This is the nightmare that hits Catherine Ravenscroft, a documentary filmmaker, which also happens to be Knight’s background. Catherine and her lawyer husband have just moved house to downsize. Their only child, 25 year-old Nicholas, is finally living on his own and they are still unpacking boxes when Catherine comes across the book that will change all of their lives. The Perfect Stranger is the pseudo-fictinal account of a day Catherine thought she’d stored in her memory banks, written by one Stephen Brigstocke.

Suddenly the tension ratchets keenly, as the details are parsed out of the incident she’d rather forget: a vacation to Spain whene her husband was called home early, leaving her and young Nick alone for a few days to finish the trip; the young stranger who seemed fascinated with her; the day her son almost lost his life.

Many of the chapters are told from the point of view of Stephen, the man who has published the book that destroys Catherine’s life, and we see his reasons clearly as the story unfolds. His wife, although long dead, extends her influence, as does his son.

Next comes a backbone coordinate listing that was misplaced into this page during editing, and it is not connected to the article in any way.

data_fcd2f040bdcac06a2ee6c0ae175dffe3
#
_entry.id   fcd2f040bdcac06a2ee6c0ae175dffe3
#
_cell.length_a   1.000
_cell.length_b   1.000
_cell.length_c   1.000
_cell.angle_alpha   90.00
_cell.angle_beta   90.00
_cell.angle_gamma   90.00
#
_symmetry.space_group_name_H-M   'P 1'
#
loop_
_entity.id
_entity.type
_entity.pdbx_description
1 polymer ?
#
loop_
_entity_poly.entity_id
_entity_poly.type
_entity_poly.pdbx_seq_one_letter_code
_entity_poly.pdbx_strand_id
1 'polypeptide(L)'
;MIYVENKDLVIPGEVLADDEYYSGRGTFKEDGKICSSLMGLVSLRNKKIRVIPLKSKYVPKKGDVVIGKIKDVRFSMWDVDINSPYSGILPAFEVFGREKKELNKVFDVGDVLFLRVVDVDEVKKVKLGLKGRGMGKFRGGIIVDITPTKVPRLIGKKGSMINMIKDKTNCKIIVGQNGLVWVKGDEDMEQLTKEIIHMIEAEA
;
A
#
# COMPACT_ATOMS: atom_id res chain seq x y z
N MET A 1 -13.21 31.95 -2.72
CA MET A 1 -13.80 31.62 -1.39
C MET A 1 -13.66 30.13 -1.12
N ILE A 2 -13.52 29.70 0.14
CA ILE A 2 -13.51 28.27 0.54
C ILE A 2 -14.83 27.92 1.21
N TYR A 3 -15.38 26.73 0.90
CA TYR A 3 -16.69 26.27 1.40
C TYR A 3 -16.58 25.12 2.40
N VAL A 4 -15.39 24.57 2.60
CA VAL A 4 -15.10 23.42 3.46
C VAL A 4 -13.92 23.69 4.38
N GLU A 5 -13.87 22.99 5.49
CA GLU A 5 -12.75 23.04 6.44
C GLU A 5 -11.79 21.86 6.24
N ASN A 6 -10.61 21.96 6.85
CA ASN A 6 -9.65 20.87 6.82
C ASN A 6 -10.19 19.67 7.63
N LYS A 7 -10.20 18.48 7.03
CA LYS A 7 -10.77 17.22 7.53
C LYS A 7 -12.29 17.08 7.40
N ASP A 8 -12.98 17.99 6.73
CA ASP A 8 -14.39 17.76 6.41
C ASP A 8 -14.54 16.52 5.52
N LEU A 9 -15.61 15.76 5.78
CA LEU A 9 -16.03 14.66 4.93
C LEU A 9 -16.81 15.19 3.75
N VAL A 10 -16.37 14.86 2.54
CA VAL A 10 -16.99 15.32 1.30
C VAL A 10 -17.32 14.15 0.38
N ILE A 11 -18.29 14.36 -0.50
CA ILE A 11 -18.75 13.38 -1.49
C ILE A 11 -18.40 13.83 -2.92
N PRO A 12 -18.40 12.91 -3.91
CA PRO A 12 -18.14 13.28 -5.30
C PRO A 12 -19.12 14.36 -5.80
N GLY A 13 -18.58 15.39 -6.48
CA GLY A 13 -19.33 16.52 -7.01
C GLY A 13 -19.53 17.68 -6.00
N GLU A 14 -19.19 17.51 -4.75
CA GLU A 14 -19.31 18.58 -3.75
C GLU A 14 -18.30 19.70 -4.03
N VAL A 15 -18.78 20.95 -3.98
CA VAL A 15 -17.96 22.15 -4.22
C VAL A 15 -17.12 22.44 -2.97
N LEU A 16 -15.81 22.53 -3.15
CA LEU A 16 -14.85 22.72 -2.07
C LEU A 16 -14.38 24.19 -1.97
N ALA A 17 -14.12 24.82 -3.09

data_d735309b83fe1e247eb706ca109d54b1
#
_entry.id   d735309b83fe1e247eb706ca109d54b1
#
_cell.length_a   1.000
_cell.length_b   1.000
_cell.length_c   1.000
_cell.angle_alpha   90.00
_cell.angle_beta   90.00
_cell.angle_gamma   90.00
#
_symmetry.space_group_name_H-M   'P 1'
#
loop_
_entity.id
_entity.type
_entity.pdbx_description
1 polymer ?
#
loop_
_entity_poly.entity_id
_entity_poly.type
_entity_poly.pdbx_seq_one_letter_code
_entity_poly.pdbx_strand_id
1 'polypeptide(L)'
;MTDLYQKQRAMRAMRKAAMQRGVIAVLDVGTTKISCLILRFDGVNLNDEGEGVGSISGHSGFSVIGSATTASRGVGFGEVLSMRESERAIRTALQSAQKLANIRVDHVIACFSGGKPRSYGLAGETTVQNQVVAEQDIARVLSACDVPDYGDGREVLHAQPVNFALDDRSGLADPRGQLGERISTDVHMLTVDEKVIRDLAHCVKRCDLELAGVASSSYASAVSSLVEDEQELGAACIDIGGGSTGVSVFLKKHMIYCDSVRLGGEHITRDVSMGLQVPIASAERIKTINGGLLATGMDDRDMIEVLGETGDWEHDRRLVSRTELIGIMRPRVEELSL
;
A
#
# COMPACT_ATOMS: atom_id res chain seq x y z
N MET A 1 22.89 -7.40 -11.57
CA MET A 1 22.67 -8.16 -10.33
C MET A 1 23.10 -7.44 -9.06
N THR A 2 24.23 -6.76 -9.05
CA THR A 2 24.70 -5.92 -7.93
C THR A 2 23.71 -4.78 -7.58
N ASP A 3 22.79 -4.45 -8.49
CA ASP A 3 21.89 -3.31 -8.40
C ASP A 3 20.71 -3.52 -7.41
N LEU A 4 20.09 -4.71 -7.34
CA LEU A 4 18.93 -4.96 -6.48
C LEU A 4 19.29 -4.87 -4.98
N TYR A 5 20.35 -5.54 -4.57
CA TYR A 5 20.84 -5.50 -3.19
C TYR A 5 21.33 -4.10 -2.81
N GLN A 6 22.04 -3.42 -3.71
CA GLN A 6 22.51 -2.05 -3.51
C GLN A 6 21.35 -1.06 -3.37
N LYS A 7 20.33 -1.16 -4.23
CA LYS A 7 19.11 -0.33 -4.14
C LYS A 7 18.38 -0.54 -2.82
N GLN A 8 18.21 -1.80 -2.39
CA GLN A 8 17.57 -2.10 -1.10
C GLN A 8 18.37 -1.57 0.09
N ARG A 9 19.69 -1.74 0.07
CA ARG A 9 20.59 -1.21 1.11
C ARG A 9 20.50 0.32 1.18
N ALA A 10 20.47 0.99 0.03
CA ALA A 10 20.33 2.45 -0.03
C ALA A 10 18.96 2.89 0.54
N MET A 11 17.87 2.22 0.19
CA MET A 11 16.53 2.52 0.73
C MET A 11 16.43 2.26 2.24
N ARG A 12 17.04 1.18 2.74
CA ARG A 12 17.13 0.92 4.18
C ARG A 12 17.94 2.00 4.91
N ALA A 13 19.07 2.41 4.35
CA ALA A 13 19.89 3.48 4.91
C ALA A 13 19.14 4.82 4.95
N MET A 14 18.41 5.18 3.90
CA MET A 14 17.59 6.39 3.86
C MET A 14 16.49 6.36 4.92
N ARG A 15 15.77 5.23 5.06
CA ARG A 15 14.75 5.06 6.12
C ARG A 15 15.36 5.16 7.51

Just when you think you know what has happened, everything turns and twists into something else entirely. The nightmare extends and extends again as every aspect of Catherine’s life becomes infected by the story of those lost days in Spain. Her husband turns on her; then her son; then her colleagues.

This was a book Auntie M found tough to put down. It creeps into you much in the manner of S. J. Watson’s Before I Go to Sleep. You’ll be waiting for Knight’s next one~ and for the film shortly to go into production. But read the book first. It will grab you all the way through to its unsettling ending. A terrific psychological thriller the centers on revenge, guilt, grief and hiding the truth.

Sharon Bolton: Little Black Lies Wednesday, Jun 10 2015